As you can see, e-mail transactions are fundamentally simple. The DNS server associating your domain name with an IP address on some mail server can be maintained an infinite number of ways. For example, the DNS server configuration is handled by the tech ops people at your ISP, but you can have anybody with a DNS server do the configuration. I might have a DNS server that is ten times faster than your ISP so that you may want to connect to my DNS server instead of theirs. Likewise, the server that has the e-mail software on it does not have to be part of your ISP facilities. You could run your own e-mail server and have the DNS people point to you instead of your ISP. At least that is the theory. Comcast might have other ideas and restrict how your e-mail transfers are configured.

None of the e-mail has anything to do with the server that hosts your website. That's a third type of server that most ISP's utilize and gets routed by that DNS server they have in the basement. So, it is entirely possible for you to have a hosting service only host your web site, a different service only handling your e-mail, and a third party handling the DNS configuration. Normally they are all in the same place physically, but they do not have to be.

When you leave one ISP and migrate over to another, all your e-mail content is on your original ISP's server. In order to transfer it over to the new server you would have to make a request for that to happen. They may charge you an arm and a leg to do it, but your e-mail is simply a subdirectory on their server that can be copied over to anybody's server -- unless we're talking Linux vs Windows servers. That could be a problem. When they do make the transfer, however, you will also need to get somebody (probably the new e-mail server people) to reconfigure their DNS server to point to the right place. After all the new server has a different IP address than the old server. During that transition of IP addresses, you could lose some incoming mail while all the network DNS servers are being updated.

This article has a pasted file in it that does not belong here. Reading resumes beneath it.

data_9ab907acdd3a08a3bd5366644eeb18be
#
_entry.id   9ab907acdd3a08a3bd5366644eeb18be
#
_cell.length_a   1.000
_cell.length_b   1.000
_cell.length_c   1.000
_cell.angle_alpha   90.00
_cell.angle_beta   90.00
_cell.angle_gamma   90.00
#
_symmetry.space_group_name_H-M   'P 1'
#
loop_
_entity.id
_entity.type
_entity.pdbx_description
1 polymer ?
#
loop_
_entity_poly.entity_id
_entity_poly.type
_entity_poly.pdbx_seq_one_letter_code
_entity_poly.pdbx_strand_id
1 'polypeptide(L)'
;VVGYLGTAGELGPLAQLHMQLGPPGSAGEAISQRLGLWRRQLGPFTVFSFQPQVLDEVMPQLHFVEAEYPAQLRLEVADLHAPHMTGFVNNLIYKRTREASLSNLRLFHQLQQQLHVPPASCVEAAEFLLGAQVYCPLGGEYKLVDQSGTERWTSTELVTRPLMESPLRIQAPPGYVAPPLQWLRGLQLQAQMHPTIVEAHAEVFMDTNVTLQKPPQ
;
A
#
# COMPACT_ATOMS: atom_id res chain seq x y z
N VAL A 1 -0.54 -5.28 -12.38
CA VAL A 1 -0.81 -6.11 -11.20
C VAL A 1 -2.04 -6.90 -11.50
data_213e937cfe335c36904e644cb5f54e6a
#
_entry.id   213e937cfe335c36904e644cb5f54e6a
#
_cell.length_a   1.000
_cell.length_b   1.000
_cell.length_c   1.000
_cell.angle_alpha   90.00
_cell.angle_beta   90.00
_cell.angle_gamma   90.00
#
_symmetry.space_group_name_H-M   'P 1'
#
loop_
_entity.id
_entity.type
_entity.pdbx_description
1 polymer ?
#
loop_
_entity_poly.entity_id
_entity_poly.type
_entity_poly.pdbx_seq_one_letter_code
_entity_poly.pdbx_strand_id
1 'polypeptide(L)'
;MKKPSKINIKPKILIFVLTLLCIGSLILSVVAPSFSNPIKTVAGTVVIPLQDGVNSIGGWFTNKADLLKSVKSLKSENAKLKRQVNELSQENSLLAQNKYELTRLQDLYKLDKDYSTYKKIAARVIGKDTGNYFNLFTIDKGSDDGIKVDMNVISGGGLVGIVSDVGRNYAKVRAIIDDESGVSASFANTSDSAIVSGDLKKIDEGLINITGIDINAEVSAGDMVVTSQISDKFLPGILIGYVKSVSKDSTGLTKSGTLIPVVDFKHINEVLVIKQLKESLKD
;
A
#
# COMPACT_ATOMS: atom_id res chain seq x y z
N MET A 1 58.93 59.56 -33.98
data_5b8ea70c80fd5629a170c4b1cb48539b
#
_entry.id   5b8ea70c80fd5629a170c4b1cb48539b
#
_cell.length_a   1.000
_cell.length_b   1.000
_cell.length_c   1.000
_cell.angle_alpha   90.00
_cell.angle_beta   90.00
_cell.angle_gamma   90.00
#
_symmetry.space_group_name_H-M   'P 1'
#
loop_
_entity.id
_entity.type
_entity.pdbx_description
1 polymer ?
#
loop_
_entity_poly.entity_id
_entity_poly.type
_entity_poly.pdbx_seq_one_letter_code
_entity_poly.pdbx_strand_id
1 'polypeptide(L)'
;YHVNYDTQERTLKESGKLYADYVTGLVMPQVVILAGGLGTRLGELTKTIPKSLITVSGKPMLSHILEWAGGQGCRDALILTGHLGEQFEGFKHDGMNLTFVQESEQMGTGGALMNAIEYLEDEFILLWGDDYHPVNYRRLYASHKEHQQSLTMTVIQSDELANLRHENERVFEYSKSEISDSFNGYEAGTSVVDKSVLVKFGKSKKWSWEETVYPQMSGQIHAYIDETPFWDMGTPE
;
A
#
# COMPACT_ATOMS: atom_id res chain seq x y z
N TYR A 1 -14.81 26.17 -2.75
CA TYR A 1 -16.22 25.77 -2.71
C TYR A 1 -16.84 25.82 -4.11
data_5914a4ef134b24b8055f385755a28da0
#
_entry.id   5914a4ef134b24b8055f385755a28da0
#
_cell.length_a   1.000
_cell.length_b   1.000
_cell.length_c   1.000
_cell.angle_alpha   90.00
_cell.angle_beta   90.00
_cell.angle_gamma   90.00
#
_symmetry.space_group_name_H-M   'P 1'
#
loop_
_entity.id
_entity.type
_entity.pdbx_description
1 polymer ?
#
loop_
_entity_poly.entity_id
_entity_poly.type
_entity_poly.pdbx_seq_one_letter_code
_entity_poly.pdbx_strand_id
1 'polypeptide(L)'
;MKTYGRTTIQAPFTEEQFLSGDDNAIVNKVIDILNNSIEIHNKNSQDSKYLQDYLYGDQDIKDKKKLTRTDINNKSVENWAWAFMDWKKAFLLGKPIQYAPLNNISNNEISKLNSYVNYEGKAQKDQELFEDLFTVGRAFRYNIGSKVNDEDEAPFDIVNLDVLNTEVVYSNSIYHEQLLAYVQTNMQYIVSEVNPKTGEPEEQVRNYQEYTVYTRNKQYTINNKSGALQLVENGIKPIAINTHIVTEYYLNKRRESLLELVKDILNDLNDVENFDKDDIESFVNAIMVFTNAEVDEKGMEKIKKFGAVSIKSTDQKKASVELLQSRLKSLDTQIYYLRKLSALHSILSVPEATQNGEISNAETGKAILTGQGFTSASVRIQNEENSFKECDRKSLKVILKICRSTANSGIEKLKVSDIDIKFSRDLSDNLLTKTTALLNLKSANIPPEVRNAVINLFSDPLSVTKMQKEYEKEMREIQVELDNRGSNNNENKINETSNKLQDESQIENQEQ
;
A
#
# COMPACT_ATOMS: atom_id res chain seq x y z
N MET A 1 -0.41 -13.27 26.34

While all the above is true and possible, I doubt that it would be very easy to accomplish. Getting all the files transferred from one company's server to a different company's server could be a coordination nightmare that neither one of them want to deal with. One possible work around would be to maintain two email names. The old name would stay on the old server but all mail received there would be forwarded to the new server. You could do this forever if you don't mind paying twice for e-mail service. But, typically once all your contacts have the new e-mail address you can drop the old server altogether.

Simple, eh? Your welcome. :mrgreen:

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Kellemora
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Re: Another Win For Linux

Post by Kellemora » 30 Mar 2019, 10:37

After I moved south, I still used my e-mail account on my St. Louis BBS Service. Never saw a reason to change it.
However I also established an e-mail address on Comcast. Two of them in fact, that I use now.
When my St. Louis BBS shut down, I just notified everyone of my new e-mail address at Comcast.

I don't need my mail transferred to a different location. I download all of my e-mail daily from Comcast to my own computer. In fact, although I tell them to keep it on their server for 30 days before letting it scroll off, I think they keep it much longer than that, until my allocated space is full, then it scrolls off.

My current website host provider gave me mailboxes, and suggested I set up a few like Webmaster@, Information@, CompanyName@, etc. I only have the initial one they set up which is CompanyName@CompanyName dot com

Although I no longer belonged to my St. Louis BBS, had no web pages or services provided by the, except for my e-mail. They never charged me because they said it costs them nothing to handle e-mail accounts. It was done on older computers they couldn't use for much of anything else, hi hi.

I had a Yahoo web-mail account I used for club business, but stopped when they would no longer forward mail.

If I wanted to move from one host provider to another, I wouldn't need for them to transfer the e-mails they have on their server, since I already have them on my computer.

However, here is what I'm really worried about, and don't think you addressed it in your comment, although you did cover a lot of stuff.
Let's assume I have an e-mail address of Garibaldi@RiversideFarms.com hosted on ABC Hosting Service, along with my websites which would also use the domain name RiversideFarms.com, so one of the websites might be SuperCorn.RiversideFarms.com

Now I decide to move my websites from ABC Hosting Service to XYZ Hosting Service.
My website would still be SuperCorn.RiversideFarms.com and someone connecting to it would now be connected to XYZ Hosting Service.
Consider this scenario. XYZ Hosting Service automatically sets up e-mail accounts named Webmaster@RiversideFarms.com, and Information@RiversideFarms.com

Won't this cause a problem if I already have Webmaster@RiversideFarms.com on ABC Hosting Service?

If I wanted to move my own e-mail Garibaldi@RiversideFarms.com from ABC to XYZ.
My thoughts would be I would need to create the e-mail account Garibaldi@RiversideFarms.com on my new host XYZ.

Will my e-mail go to both places, or will cause the known Internet to CRASH and BURN, hi hi.